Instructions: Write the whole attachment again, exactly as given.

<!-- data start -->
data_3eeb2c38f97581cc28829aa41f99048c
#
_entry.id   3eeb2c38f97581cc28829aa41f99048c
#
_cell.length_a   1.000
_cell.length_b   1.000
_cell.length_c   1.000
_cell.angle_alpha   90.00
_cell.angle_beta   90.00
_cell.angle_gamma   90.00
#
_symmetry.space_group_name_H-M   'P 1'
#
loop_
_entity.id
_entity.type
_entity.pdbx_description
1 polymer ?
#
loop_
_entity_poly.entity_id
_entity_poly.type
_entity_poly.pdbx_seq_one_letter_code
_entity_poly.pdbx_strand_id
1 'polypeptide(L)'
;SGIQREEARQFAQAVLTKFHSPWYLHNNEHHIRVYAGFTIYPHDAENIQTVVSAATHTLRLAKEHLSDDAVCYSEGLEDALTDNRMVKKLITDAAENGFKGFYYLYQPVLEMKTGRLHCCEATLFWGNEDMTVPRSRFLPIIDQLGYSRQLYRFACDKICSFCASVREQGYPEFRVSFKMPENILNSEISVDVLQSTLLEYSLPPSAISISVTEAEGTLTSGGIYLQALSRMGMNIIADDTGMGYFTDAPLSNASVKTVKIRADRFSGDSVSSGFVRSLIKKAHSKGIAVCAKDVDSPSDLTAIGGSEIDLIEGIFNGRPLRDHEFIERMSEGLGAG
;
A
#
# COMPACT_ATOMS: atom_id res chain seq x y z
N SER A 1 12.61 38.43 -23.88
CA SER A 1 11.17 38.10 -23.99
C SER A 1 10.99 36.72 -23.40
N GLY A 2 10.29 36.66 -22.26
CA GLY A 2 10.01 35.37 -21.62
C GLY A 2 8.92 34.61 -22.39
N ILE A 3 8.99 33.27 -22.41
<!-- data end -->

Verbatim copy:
data_3eeb2c38f97581cc28829aa41f99048c
#
_entry.id   3eeb2c38f97581cc28829aa41f99048c
#
_cell.length_a   1.000
_cell.length_b   1.000
_cell.length_c   1.000
_cell.angle_alpha   90.00
_cell.angle_beta   90.00
_cell.angle_gamma   90.00
#
_symmetry.space_group_name_H-M   'P 1'
#
loop_
_entity.id
_entity.type
_entity.pdbx_description
1 polymer ?
#
loop_
_entity_poly.entity_id
_entity_poly.type
_entity_poly.pdbx_seq_one_letter_code
_entity_poly.pdbx_strand_id
1 'polypeptide(L)'
;SGIQREEARQFAQAVLTKFHSPWYLHNNEHHIRVYAGFTIYPHDAENIQTVVSAATHTLRLAKEHLSDDAVCYSEGLEDALTDNRMVKKLITDAAENGFKGFYYLYQPVLEMKTGRLHCCEATLFWGNEDMTVPRSRFLPIIDQLGYSRQLYRFACDKICSFCASVREQGYPEFRVSFKMPENILNSEISVDVLQSTLLEYSLPPSAISISVTEAEGTLTSGGIYLQALSRMGMNIIADDTGMGYFTDAPLSNASVKTVKIRADRFSGDSVSSGFVRSLIKKAHSKGIAVCAKDVDSPSDLTAIGGSEIDLIEGIFNGRPLRDHEFIERMSEGLGAG
;
A
#
# COMPACT_ATOMS: atom_id res chain seq x y z
N SER A 1 12.61 38.43 -23.88
CA SER A 1 11.17 38.10 -23.99
C SER A 1 10.99 36.72 -23.40
N GLY A 2 10.29 36.66 -22.26
CA GLY A 2 10.01 35.37 -21.62
C GLY A 2 8.92 34.61 -22.39
N ILE A 3 8.99 33.27 -22.41